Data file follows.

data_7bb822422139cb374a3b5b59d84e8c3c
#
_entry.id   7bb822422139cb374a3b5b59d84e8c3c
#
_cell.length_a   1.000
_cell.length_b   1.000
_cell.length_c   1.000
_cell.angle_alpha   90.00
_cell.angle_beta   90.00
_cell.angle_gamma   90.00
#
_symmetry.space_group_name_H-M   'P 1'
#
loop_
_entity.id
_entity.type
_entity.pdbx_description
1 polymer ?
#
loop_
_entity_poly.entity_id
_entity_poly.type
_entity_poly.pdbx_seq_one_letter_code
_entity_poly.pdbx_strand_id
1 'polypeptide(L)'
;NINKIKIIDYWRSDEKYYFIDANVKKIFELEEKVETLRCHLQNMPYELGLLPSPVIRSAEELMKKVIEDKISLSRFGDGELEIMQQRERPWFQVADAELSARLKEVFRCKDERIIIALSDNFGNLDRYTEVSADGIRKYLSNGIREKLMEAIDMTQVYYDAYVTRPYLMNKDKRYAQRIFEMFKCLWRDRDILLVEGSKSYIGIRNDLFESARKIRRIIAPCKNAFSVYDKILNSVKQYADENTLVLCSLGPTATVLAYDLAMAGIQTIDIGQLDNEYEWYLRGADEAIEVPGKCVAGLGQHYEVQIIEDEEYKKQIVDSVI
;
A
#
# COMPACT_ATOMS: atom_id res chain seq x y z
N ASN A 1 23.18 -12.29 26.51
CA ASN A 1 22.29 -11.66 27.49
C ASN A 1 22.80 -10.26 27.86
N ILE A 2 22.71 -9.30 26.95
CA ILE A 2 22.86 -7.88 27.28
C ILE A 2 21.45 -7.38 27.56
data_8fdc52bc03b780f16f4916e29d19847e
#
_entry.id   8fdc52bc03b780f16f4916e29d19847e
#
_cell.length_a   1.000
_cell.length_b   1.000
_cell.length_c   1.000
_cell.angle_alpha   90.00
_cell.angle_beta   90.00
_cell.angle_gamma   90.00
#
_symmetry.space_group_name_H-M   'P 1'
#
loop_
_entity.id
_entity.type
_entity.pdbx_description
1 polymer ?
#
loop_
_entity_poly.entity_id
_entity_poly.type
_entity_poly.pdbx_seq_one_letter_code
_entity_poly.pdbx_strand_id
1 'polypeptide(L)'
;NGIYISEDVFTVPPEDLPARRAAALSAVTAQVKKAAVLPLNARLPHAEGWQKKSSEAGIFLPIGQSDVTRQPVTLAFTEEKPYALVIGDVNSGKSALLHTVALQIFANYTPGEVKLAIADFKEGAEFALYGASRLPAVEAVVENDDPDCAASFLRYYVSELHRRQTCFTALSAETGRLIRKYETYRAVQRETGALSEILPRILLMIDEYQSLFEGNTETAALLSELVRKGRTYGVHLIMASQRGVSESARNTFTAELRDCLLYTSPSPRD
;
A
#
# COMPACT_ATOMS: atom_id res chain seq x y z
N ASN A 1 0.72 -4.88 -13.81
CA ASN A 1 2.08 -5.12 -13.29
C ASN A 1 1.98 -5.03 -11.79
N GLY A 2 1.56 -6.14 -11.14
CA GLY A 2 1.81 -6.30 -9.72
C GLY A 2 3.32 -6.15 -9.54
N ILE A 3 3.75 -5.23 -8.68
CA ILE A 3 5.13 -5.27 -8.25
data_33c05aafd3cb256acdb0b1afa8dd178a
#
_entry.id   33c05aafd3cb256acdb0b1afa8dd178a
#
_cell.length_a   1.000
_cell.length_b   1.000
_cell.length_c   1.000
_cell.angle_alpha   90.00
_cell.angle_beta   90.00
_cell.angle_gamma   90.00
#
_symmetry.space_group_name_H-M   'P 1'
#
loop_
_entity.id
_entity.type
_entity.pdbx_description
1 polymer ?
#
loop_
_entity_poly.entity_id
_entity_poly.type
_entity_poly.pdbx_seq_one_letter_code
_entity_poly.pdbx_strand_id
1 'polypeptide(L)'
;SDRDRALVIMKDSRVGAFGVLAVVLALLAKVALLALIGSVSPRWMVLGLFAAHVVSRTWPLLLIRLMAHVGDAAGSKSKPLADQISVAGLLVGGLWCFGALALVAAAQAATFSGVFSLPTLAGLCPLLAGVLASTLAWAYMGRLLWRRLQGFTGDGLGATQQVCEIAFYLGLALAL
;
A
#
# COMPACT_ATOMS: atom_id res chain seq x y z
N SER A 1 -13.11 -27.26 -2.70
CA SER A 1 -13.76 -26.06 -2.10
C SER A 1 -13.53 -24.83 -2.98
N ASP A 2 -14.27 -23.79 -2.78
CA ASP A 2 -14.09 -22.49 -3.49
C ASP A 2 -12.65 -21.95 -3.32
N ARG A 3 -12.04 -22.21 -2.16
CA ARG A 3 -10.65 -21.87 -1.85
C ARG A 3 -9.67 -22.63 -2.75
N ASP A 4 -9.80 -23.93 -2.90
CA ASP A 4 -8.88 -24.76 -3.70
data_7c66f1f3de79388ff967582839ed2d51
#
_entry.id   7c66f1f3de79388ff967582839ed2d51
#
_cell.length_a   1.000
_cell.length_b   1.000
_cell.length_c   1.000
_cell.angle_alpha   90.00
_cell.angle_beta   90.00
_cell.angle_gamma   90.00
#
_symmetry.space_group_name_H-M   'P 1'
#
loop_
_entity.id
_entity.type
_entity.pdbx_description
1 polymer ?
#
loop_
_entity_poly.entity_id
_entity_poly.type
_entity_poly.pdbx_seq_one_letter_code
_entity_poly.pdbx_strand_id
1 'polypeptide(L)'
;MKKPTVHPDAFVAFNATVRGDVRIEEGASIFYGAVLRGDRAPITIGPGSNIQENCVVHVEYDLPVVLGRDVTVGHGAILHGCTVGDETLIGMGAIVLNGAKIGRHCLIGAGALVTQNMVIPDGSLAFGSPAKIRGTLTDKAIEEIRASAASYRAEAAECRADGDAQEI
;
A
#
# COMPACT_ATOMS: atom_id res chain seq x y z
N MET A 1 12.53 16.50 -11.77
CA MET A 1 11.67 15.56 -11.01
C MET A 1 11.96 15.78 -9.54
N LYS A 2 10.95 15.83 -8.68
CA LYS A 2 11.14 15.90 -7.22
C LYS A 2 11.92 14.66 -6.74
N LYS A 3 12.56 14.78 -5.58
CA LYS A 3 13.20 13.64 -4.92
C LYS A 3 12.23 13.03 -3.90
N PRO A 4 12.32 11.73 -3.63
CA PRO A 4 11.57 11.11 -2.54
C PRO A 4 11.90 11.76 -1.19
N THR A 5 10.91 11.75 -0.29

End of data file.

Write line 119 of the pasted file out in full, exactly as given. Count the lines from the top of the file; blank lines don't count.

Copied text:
#